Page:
A.) Color, a factor that many people think describes race, actually has nothing to do with race. There is only one race and that is the human race, as described in lecture.
Socially race has varied, people with different histories have a very different understanding of race. Initially race was thought to be explained by the status of freedom a person had. For example, not only were Africans slaves but so were the Irish. The Irish were looked down upon by the English, who enslaved people of Irish decent. Currently, people falsely define race as the color a human being is. Unfortunately although Race does not exist, racism does. As it is said in the second activity, colorblindness will not end racism. I find this to be a very true statement considering how different race is defined now than it was back when racism was described by different status of freedom.
Biologically there is absolutely no evidence backing “different races”. We truly are one race, and that is human. If we look back in time we find that we are actually all descendants of Africa. Many people, including medical doctors, still use color to describe reasons for different diseases. One example of this is would be Sickle Cell Anemia. Many people consider this a “black” disease. Although this appears to be true, it is not because of the color of the people themselves. Sickle Cell Anemia occurs in people of color because of the environment their ancestors grew up in. People of tropical areas where there were a lot of mosquitos became more immune to malaria. The environment actually has everything to do with disease, while color has nothing to do with it.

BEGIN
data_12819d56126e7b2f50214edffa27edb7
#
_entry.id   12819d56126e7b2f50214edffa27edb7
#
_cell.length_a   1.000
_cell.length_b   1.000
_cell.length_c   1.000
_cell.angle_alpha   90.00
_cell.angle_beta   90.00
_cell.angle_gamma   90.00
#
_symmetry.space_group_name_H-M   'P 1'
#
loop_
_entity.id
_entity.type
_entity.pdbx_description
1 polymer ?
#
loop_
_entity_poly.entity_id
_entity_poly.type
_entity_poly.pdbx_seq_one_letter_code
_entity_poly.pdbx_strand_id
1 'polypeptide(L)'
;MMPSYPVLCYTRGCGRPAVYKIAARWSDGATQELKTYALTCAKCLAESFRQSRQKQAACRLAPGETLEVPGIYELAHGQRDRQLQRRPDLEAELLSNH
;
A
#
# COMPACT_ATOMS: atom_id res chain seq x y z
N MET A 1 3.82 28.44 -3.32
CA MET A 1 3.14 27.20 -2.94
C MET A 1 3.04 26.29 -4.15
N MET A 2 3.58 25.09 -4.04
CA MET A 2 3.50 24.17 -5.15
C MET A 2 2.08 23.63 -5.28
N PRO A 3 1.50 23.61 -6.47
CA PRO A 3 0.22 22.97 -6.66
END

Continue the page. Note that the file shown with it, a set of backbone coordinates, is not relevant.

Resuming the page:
B.) Ethnicity is a word used to describe human groups that have cultural differences between them. Ethnicity, not race, is what really affects your health. Ethnicity consists of many different lifestyle choices that can have a lasting affect on health. These lifestyle choices include whether or not someone may smoke, or the eating habits of certain groups of people. “Black, Hispanic, and Asian-Pacific immigrants have lower mortality rates and lower rates of chronic disease than their US-born counterparts, which most likely is due to better health habits,” according to Patricia Lockyear. People in the US face much greater threats of heart disease and lung cancer, two things that we can do much to prevent. Better diet and greater exercise can help to prevent heart disease. While, less tobacco use can help to prevent lung cancer.